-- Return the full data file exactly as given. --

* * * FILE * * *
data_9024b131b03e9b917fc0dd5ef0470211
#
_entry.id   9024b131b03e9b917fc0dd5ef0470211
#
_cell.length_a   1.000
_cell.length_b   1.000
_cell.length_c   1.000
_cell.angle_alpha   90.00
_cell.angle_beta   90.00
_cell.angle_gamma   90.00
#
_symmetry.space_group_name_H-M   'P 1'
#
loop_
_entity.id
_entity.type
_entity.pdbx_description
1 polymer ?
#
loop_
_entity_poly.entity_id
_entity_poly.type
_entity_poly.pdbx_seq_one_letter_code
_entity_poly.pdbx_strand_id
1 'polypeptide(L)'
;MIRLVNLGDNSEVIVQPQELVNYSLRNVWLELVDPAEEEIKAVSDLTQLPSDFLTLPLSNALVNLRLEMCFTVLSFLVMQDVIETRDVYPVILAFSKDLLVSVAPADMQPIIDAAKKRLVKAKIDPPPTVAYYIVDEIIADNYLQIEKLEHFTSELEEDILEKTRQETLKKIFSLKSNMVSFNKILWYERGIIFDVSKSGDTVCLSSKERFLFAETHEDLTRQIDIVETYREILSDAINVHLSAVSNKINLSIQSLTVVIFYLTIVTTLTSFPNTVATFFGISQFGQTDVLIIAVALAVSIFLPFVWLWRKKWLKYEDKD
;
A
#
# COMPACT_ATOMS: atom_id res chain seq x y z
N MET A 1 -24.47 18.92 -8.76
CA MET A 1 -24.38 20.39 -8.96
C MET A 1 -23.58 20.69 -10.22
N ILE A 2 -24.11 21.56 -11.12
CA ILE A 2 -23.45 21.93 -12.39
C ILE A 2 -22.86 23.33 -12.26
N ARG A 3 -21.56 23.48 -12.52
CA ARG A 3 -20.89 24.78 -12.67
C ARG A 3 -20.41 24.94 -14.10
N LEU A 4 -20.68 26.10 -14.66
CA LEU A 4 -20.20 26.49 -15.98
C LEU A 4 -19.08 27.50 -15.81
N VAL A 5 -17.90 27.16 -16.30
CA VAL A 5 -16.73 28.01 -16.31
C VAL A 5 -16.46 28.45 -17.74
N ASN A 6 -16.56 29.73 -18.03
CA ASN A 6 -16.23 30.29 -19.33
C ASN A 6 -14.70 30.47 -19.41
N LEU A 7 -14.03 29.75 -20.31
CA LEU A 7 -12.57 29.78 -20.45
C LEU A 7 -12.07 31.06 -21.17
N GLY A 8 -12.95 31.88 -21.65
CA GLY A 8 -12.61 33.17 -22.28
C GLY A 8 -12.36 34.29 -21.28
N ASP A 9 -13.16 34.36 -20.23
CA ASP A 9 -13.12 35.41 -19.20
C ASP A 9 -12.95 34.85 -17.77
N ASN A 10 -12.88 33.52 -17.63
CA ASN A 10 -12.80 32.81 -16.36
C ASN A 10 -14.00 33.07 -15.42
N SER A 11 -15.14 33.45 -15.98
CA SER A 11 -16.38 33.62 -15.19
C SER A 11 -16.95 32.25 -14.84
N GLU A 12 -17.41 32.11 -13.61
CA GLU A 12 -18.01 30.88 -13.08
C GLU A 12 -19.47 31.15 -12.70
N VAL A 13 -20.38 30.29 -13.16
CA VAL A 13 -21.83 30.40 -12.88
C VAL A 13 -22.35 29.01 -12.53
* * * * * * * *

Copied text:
data_9024b131b03e9b917fc0dd5ef0470211
#
_entry.id   9024b131b03e9b917fc0dd5ef0470211
#
_cell.length_a   1.000
_cell.length_b   1.000
_cell.length_c   1.000
_cell.angle_alpha   90.00
_cell.angle_beta   90.00
_cell.angle_gamma   90.00
#
_symmetry.space_group_name_H-M   'P 1'
#
loop_
_entity.id
_entity.type
_entity.pdbx_description
1 polymer ?
#
loop_
_entity_poly.entity_id
_entity_poly.type
_entity_poly.pdbx_seq_one_letter_code
_entity_poly.pdbx_strand_id
1 'polypeptide(L)'
;MIRLVNLGDNSEVIVQPQELVNYSLRNVWLELVDPAEEEIKAVSDLTQLPSDFLTLPLSNALVNLRLEMCFTVLSFLVMQDVIETRDVYPVILAFSKDLLVSVAPADMQPIIDAAKKRLVKAKIDPPPTVAYYIVDEIIADNYLQIEKLEHFTSELEEDILEKTRQETLKKIFSLKSNMVSFNKILWYERGIIFDVSKSGDTVCLSSKERFLFAETHEDLTRQIDIVETYREILSDAINVHLSAVSNKINLSIQSLTVVIFYLTIVTTLTSFPNTVATFFGISQFGQTDVLIIAVALAVSIFLPFVWLWRKKWLKYEDKD
;
A
#
# COMPACT_ATOMS: atom_id res chain seq x y z
N MET A 1 -24.47 18.92 -8.76
CA MET A 1 -24.38 20.39 -8.96
C MET A 1 -23.58 20.69 -10.22
N ILE A 2 -24.11 21.56 -11.12
CA ILE A 2 -23.45 21.93 -12.39
C ILE A 2 -22.86 23.33 -12.26
N ARG A 3 -21.56 23.48 -12.52
CA ARG A 3 -20.89 24.78 -12.67
C ARG A 3 -20.41 24.94 -14.10
N LEU A 4 -20.68 26.10 -14.66
CA LEU A 4 -20.20 26.49 -15.98
C LEU A 4 -19.08 27.50 -15.81
N VAL A 5 -17.90 27.16 -16.30
CA VAL A 5 -16.73 28.01 -16.31
C VAL A 5 -16.46 28.45 -17.74
N ASN A 6 -16.56 29.73 -18.03
CA ASN A 6 -16.23 30.29 -19.33
C ASN A 6 -14.70 30.47 -19.41
N LEU A 7 -14.03 29.75 -20.31
CA LEU A 7 -12.57 29.78 -20.45
C LEU A 7 -12.07 31.06 -21.17
N GLY A 8 -12.95 31.88 -21.65
CA GLY A 8 -12.61 33.17 -22.28
C GLY A 8 -12.36 34.29 -21.28
N ASP A 9 -13.16 34.36 -20.23
CA ASP A 9 -13.12 35.41 -19.20
C ASP A 9 -12.95 34.85 -17.77
N ASN A 10 -12.88 33.52 -17.63
CA ASN A 10 -12.80 32.81 -16.36
C ASN A 10 -14.00 33.07 -15.42
N SER A 11 -15.14 33.45 -15.98
CA SER A 11 -16.38 33.62 -15.19
C SER A 11 -16.95 32.25 -14.84
N GLU A 12 -17.41 32.11 -13.61
CA GLU A 12 -18.01 30.88 -13.08
C GLU A 12 -19.47 31.15 -12.70
N VAL A 13 -20.38 30.29 -13.16
CA VAL A 13 -21.83 30.40 -12.88
C VAL A 13 -22.35 29.01 -12.53